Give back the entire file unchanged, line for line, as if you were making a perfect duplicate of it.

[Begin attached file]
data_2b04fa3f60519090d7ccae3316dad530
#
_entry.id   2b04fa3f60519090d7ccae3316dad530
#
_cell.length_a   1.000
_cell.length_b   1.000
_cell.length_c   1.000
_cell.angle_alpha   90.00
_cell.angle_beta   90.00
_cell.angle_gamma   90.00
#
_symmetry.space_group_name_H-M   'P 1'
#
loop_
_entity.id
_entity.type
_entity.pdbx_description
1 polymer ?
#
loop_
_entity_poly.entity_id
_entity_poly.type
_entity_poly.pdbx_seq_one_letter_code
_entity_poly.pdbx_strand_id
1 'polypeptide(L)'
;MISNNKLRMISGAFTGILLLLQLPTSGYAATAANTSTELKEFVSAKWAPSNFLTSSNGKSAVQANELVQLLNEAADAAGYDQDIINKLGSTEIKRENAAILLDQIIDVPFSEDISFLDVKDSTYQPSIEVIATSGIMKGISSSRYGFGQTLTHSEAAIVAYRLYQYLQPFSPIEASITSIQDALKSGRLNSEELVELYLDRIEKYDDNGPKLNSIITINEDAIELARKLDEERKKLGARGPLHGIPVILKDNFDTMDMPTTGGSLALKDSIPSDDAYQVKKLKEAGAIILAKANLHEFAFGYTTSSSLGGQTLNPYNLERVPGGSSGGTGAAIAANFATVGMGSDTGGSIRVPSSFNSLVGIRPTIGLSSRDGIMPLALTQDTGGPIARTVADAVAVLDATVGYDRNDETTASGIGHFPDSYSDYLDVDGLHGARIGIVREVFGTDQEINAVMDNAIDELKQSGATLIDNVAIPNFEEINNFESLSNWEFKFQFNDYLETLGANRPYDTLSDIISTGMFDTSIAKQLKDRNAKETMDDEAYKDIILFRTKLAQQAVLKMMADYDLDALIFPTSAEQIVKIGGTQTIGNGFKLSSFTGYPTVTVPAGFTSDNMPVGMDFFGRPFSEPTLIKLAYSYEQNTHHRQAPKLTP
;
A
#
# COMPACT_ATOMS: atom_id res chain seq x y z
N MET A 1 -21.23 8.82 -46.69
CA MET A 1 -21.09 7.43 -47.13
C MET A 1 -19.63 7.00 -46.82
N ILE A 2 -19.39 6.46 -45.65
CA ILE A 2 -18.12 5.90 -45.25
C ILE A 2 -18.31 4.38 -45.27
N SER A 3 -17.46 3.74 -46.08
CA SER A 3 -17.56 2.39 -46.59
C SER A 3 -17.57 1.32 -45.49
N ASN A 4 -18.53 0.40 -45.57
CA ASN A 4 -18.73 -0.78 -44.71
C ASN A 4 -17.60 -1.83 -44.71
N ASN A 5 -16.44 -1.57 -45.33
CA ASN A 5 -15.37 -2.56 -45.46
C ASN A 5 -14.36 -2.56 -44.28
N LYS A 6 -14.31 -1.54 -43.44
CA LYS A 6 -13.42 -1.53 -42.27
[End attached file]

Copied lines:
data_2b04fa3f60519090d7ccae3316dad530
#
_entry.id   2b04fa3f60519090d7ccae3316dad530
#
_cell.length_a   1.000
_cell.length_b   1.000
_cell.length_c   1.000
_cell.angle_alpha   90.00
_cell.angle_beta   90.00
_cell.angle_gamma   90.00
#
_symmetry.space_group_name_H-M   'P 1'
#
loop_
_entity.id
_entity.type
_entity.pdbx_description
1 polymer ?
#
loop_
_entity_poly.entity_id
_entity_poly.type
_entity_poly.pdbx_seq_one_letter_code
_entity_poly.pdbx_strand_id
1 'polypeptide(L)'
;MISNNKLRMISGAFTGILLLLQLPTSGYAATAANTSTELKEFVSAKWAPSNFLTSSNGKSAVQANELVQLLNEAADAAGYDQDIINKLGSTEIKRENAAILLDQIIDVPFSEDISFLDVKDSTYQPSIEVIATSGIMKGISSSRYGFGQTLTHSEAAIVAYRLYQYLQPFSPIEASITSIQDALKSGRLNSEELVELYLDRIEKYDDNGPKLNSIITINEDAIELARKLDEERKKLGARGPLHGIPVILKDNFDTMDMPTTGGSLALKDSIPSDDAYQVKKLKEAGAIILAKANLHEFAFGYTTSSSLGGQTLNPYNLERVPGGSSGGTGAAIAANFATVGMGSDTGGSIRVPSSFNSLVGIRPTIGLSSRDGIMPLALTQDTGGPIARTVADAVAVLDATVGYDRNDETTASGIGHFPDSYSDYLDVDGLHGARIGIVREVFGTDQEINAVMDNAIDELKQSGATLIDNVAIPNFEEINNFESLSNWEFKFQFNDYLETLGANRPYDTLSDIISTGMFDTSIAKQLKDRNAKETMDDEAYKDIILFRTKLAQQAVLKMMADYDLDALIFPTSAEQIVKIGGTQTIGNGFKLSSFTGYPTVTVPAGFTSDNMPVGMDFFGRPFSEPTLIKLAYSYEQNTHHRQAPKLTP
;
A
#
# COMPACT_ATOMS: atom_id res chain seq x y z
N MET A 1 -21.23 8.82 -46.69
CA MET A 1 -21.09 7.43 -47.13
C MET A 1 -19.63 7.00 -46.82
N ILE A 2 -19.39 6.46 -45.65
CA ILE A 2 -18.12 5.90 -45.25
C ILE A 2 -18.31 4.38 -45.27
N SER A 3 -17.46 3.74 -46.08
CA SER A 3 -17.56 2.39 -46.59
C SER A 3 -17.57 1.32 -45.49
N ASN A 4 -18.53 0.40 -45.57
CA ASN A 4 -18.73 -0.78 -44.71
C ASN A 4 -17.60 -1.83 -44.71
N ASN A 5 -16.44 -1.57 -45.33
CA ASN A 5 -15.37 -2.56 -45.46
C ASN A 5 -14.36 -2.56 -44.28
N LYS A 6 -14.31 -1.54 -43.44
CA LYS A 6 -13.42 -1.53 -42.27